You may have noticed for a while that the social networks of the Shrine of Eros have had very little activity. It is mainly due to the fact that both my devotion to Eros and my priestly work have ended on a more mundane plane because that is how I have felt that Eros was asking me, or that it was the most appropriate way at this time to honor him. I have always believed that the work and the title of priest only make sense in a community. A priest is the one who consecrates his life to one or more divinities, but he is also the one who consecrates his life in a community, bringing that divinity closer to the rest in multiple ways.
Activism as sacred labor
This year I felt the need to get more actively involved in the LGBTIQ+ community in my city and that is why I joined the LGBTIQ+ association in my city and assumed roles of responsibility. For me, part of my devotion and my service to Eros consists in bringing the sacred closer to LGBTIQ+ people but as a member of the community and with everything I did focused on him, I felt that something was missing.
In a fairly fluid way I ended up in contact with the association and in no time was helping to organize protest marchs and activities during the Pride that was held this year. Later, I ended up creating safe spaces so that people of all sexual orientations and gender identities could express themselves freely, I put myself in the front row demanding rights and that measures be taken to end the growing wave of LGBTIQphobic crimes that has occurred in Spain during 2021, I counseled and accompanied people who needed some guidance, created informational material and spent hours in fundraising activities so that we could continue doing more activities.
All of that is what activism is, because not everything has to do with going out and demonstrating, and each and every one of those things has been a sacred work dedicated to Eros. I may not be physically close to a community that feels a devotion to Eros, but I do have very close to people who can benefit from that work even if they don’t share those beliefs. This also ties in with what it means to be a priest for the Fellowship of Isis, a priesthood which I am now studying, since accepting that priesthood implies accepting voluntary work done to help develop the divine plan of the deities. At the Fellowship of Isis, the priesthood involves commitment and daily service that can translate among other things into human rights activism, including LGBTIQ+ activism.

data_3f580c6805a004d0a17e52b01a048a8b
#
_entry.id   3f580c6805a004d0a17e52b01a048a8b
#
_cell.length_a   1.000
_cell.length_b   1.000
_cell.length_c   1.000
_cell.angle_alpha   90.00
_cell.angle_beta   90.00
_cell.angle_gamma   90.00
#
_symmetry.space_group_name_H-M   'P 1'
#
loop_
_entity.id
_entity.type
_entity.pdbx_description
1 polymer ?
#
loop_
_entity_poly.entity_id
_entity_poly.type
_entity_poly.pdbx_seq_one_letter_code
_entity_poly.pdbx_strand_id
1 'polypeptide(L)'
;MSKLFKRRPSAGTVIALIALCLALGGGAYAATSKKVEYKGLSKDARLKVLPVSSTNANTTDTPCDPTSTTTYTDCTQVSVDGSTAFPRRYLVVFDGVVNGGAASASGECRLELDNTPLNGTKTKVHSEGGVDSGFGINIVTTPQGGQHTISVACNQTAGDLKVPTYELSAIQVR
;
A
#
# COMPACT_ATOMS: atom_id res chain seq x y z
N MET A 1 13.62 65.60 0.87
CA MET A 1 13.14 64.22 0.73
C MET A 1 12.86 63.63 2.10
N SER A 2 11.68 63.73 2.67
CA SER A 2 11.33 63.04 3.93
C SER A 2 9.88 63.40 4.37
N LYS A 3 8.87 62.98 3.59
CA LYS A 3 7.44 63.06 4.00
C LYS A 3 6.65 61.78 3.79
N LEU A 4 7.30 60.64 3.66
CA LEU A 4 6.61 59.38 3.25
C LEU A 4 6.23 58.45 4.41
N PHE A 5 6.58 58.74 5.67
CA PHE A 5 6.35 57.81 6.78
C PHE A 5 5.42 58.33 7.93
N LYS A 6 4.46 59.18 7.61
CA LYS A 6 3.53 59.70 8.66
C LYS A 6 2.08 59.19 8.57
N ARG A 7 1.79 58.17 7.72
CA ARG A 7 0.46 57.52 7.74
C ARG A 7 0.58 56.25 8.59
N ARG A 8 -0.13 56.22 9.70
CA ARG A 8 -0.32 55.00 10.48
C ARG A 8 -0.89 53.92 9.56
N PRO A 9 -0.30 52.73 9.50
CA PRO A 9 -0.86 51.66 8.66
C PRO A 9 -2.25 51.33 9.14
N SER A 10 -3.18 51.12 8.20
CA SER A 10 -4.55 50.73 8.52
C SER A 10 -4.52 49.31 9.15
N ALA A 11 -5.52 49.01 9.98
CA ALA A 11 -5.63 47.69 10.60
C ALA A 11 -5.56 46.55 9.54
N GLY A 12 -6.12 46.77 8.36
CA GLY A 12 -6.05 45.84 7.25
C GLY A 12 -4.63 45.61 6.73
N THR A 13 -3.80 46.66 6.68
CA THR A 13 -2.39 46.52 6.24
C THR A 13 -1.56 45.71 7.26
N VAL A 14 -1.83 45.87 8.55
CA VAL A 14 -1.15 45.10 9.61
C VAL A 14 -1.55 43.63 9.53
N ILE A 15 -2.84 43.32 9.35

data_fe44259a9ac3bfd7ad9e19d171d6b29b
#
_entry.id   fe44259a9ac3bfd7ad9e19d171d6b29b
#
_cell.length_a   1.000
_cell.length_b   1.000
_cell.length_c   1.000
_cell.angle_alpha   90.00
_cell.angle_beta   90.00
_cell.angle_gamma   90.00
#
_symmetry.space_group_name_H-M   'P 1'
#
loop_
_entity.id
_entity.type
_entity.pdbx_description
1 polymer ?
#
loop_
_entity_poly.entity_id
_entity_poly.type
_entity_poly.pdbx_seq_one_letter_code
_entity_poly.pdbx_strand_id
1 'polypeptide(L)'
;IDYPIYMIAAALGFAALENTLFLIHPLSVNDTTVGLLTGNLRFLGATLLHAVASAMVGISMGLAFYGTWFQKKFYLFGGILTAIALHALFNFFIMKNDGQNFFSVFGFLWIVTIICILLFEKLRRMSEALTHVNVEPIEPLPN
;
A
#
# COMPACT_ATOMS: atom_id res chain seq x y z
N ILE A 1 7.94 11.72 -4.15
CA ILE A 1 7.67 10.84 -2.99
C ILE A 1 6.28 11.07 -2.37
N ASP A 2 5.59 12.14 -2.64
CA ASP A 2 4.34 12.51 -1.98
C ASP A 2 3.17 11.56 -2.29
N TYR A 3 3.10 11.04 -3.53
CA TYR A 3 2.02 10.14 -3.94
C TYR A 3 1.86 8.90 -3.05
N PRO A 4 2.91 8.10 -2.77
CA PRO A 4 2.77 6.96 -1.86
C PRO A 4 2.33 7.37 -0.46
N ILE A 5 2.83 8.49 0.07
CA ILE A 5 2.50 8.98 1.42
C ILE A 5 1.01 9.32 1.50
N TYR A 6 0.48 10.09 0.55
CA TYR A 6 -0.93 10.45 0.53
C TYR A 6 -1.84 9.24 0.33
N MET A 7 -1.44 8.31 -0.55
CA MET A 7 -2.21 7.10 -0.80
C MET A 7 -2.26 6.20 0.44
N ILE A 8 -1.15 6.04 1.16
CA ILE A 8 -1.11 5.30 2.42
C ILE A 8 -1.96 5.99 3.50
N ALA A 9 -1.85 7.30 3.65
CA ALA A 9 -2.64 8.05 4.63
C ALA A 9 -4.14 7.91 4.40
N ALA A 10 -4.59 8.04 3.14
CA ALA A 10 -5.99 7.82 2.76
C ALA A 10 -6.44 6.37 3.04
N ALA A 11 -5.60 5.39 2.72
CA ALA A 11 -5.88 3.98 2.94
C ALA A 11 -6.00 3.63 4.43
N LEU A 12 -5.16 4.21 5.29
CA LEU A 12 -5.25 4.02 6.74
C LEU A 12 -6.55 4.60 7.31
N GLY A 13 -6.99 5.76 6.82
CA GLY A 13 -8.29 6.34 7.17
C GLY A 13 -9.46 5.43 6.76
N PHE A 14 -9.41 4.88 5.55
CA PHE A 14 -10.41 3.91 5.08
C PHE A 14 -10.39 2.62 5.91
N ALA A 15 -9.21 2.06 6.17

A priest does much more than ritual labor
A priest not only has to dedicate himself to guiding rituals and prayers, he also has to be in some way the vehicle of the divine energy to which he has dedicated himself. This can be translated in many ways depending on the deity; In the case of Eros, it implies work to re-sacralize and naturalize everything that has to do with sex and gender, work for a more peaceful, loving and tolerant society, educate in sexual health and teach about Eros and related divinities.
I still remember something that Jana de Madrid used to say, a priestess of the Goddess Tradition in Iberia whom we lost a little over a year ago, and that is that the less beautiful aspects of being a priest or a priestess are not always valued since cleaning, stocking the temple and take care for your community are far less flashy but just as or more necessary than leading rituals or becoming a charismatic teacher who teaches about divine mysteries. I always agreed with what Jana said and now I realize that in reality the priestly work is something much bigger and that few people are truly willing to take on.
Being a priest of any divinity does not have to imply being a leader or the center of attention, which, unfortunately, is what we most often see as many people aspire to. We can look at larger religions and see that not everyone who exercises the priesthood does so from the most public position and works for their communities without seeking any fame. I also do not believe that people’s work should not be recognized and some tasks require more recognition than others for the time and effort spent on them, but the pursuit of fame or notoriety is not the purpose of the priesthood.
For me, being a priest implies working in the fields that this deity governs both spiritually and in the mundane. He requires knowing how to offer spiritual advice and tools but also everyday actions and ordinary solutions to ordinary problems. With the passage of time I have understood that today being a priest of Eros implies both teaching and guiding in spiritual things for those who share the devotion and going out to the streets and making the world a more dignified place where the worship of Eros can exist anywhere and for the latter it is necessary to fix a lot of things that go wrong in the system in which we live. Working in the mundane also has repercussions in the spiritual, not only because it makes your connection with that deity closer but because it gives you a deeper vision of what you should work spiritually seeing by seeing the areas of the ordinary world where the presence of that deity is most needed. divinity.